Is Your Music Depressing You?
Music has an amazing ability to affect our moods for good and bad, sometimes without us realising it. Listen to Nirvana, Pearl Jam or Soundgarden and it’s likely you’ll encourage feelings of hostility, sadness, tension and fatigue, while repressing impulses for caring, relaxation, mental clarity and vigour. That’s what research shows grunge rock does.
And it seems “depressing” country music has a lot to answer for. A study which compared suicide rates in US cities with the proportion of country music played on the radio showed the higher the amount of country music played, the higher the suicide rate amongst white people.
The authors suggest that country music may “nurture a suicidal mood through its concerns with problems common in the suicidal population, such as marital discord, alcohol abuse, and alienation from work”*.
What Music Makes You Sad or Happy?
That’s why researchers at the University of New South Wales, in association with the Black Dog Institute, are interested in finding out how people use music to manage their mood – and they’d like your help.
Their on-line survey aims to evaluate whether people use music to manage their mood in various day to day situations; also whether people’s music choice varies according to their personality type and when they are depressed.
Aussie Men At Risk
Four times as many Australian men as women commit suicide. And like rugby league legend Steve Rogers, they may be the ones you’d least expect to want to make an early exit.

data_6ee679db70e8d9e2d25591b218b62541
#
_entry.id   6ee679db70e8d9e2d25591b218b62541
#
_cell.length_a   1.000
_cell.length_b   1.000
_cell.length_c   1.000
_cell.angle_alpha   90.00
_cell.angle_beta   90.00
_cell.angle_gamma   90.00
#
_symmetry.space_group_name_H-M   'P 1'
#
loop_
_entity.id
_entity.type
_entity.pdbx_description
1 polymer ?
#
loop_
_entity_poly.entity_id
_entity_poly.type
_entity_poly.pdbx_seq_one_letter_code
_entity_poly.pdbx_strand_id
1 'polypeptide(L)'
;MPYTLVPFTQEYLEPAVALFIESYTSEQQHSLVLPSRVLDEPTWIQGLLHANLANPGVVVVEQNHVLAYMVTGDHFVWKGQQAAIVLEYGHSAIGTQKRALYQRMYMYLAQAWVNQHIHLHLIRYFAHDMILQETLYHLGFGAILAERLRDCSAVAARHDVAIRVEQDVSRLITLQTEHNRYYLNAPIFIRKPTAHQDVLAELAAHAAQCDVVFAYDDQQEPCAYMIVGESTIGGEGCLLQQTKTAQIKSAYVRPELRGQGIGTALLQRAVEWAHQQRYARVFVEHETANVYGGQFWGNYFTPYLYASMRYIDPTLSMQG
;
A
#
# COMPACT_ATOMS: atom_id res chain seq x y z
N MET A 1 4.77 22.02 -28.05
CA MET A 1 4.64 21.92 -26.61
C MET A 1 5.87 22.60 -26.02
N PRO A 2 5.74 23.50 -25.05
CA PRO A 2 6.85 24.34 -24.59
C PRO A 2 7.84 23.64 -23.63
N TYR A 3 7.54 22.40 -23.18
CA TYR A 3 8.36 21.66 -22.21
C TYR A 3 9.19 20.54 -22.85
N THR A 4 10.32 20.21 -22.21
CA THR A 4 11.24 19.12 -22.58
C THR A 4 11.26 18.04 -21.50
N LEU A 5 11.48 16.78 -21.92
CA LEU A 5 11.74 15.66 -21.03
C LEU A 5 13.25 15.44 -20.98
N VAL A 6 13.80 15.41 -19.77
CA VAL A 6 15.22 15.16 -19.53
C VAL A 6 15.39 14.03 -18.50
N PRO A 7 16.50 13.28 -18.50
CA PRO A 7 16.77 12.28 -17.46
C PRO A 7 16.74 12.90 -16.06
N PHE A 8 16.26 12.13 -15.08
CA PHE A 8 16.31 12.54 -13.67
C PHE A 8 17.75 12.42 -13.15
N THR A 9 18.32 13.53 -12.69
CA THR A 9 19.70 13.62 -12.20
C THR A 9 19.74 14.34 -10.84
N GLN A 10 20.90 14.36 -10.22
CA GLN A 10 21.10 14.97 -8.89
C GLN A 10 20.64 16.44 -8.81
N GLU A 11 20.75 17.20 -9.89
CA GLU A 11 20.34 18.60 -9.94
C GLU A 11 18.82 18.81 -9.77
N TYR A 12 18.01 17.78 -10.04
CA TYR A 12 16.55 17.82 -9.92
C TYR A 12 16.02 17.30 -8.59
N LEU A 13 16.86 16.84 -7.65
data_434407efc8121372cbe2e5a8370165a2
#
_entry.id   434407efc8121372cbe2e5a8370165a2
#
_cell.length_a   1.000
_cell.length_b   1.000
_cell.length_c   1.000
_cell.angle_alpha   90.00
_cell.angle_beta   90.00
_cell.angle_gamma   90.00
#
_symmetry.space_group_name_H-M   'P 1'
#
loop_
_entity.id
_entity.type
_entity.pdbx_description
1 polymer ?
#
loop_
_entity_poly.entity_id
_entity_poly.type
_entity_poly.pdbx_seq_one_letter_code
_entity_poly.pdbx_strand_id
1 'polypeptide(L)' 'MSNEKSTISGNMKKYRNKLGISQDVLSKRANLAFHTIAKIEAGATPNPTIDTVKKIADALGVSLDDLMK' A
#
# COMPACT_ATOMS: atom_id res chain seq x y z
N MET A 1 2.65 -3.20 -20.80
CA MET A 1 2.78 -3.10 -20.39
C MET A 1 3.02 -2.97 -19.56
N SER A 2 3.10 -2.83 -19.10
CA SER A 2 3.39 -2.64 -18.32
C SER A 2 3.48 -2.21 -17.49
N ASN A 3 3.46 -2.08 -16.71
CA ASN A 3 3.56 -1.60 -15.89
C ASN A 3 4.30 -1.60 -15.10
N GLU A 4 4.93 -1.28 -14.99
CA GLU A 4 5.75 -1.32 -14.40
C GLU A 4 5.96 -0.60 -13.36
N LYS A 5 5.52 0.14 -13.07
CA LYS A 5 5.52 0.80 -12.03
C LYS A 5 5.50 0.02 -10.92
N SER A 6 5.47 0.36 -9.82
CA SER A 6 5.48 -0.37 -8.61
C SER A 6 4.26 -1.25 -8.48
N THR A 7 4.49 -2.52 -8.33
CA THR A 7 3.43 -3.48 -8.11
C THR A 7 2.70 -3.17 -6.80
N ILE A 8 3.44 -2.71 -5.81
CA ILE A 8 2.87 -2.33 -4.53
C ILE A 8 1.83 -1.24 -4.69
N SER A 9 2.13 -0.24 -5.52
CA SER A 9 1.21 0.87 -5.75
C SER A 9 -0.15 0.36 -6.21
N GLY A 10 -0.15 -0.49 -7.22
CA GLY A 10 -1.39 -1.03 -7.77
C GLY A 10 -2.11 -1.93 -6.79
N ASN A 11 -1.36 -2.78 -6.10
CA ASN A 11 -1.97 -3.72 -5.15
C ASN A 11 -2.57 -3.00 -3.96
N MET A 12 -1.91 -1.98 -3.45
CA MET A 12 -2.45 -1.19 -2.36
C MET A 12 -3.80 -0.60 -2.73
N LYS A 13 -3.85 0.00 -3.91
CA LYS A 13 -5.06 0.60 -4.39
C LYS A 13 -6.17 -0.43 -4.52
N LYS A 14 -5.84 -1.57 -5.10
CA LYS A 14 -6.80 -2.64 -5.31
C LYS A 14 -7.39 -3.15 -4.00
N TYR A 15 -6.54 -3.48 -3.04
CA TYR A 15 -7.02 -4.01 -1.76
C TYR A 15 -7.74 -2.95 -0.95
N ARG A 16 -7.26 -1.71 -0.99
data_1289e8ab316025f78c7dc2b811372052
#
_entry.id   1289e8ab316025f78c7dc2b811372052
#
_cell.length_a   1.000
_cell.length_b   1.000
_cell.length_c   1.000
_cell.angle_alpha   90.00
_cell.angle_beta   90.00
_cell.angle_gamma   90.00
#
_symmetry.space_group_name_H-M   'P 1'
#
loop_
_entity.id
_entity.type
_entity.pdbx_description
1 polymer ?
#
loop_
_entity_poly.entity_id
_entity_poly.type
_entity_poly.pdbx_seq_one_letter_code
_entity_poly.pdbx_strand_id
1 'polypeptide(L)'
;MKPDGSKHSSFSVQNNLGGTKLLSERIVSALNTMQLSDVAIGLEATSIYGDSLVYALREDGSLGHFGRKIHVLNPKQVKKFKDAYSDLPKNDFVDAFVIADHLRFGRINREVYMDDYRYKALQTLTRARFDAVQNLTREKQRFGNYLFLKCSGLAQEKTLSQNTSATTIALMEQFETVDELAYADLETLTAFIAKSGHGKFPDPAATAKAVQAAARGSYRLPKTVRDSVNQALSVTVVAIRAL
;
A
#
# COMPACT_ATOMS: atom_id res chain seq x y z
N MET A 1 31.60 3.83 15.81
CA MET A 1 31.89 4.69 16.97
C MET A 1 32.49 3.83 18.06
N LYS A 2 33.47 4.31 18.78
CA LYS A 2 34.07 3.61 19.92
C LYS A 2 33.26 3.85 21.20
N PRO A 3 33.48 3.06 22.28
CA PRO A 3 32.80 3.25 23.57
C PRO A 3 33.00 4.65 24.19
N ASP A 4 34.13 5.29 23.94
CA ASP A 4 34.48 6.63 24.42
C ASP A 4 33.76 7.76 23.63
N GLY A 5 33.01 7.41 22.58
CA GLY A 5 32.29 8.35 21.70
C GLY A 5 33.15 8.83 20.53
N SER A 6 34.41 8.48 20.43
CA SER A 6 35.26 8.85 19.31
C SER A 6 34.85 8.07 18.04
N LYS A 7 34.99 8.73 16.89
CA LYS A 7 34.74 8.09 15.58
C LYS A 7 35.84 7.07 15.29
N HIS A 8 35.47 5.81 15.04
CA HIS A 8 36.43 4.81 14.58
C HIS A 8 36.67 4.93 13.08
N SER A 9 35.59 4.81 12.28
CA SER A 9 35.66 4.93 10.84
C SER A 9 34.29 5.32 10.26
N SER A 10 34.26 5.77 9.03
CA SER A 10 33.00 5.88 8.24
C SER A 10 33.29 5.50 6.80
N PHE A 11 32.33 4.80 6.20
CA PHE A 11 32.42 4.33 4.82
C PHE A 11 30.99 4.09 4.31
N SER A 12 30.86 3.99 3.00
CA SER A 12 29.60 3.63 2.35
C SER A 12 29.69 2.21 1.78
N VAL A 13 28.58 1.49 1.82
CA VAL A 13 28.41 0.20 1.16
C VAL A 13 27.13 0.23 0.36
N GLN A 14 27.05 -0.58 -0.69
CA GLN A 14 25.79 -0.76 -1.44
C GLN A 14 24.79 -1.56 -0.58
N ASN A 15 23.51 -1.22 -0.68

Steve Rogers, father of former Wallaby and now Gold Coast Titans rugby league player Mat Rogers, appeared to “have it all” – the dream sporting career as one of the most outstanding Australian footballers of all time, then a successful business life as boss of his old team Sydney’s Cronulla Sharks to follow. A close friend reported that the night before he took his own life, the 51-year-old appeared “more than content, he seemed exuberant. “
Said Mat Rogers in an ABC programme at the time: “As a person of his stature and as a public figure he found it really hard to talk about his problems with other people which therefore exacerbated the problem.”
Taming the Black Dog
That’s something The Black Dog Institute wants to change. ‘Black dog’ was the term Britain’s Wartime Prime Minister Sir Winston Churchill coined for depression – his own depression, and the logo for the institute plays on Churchill’s Second World War ‘V’ for victory sign.
The Black Dog Institute is a not-for-profit, educational, research, clinical and community-oriented facility offering specialist expertise in depression and bipolar disorder attached to the Prince of Wales Hospital and affiliated with the University of New South Wales.
*Jim Gundlach, J. – author, Steven Stack (1992) The Effect of Country Music on Suicide. Social Forces. 71(1): 211.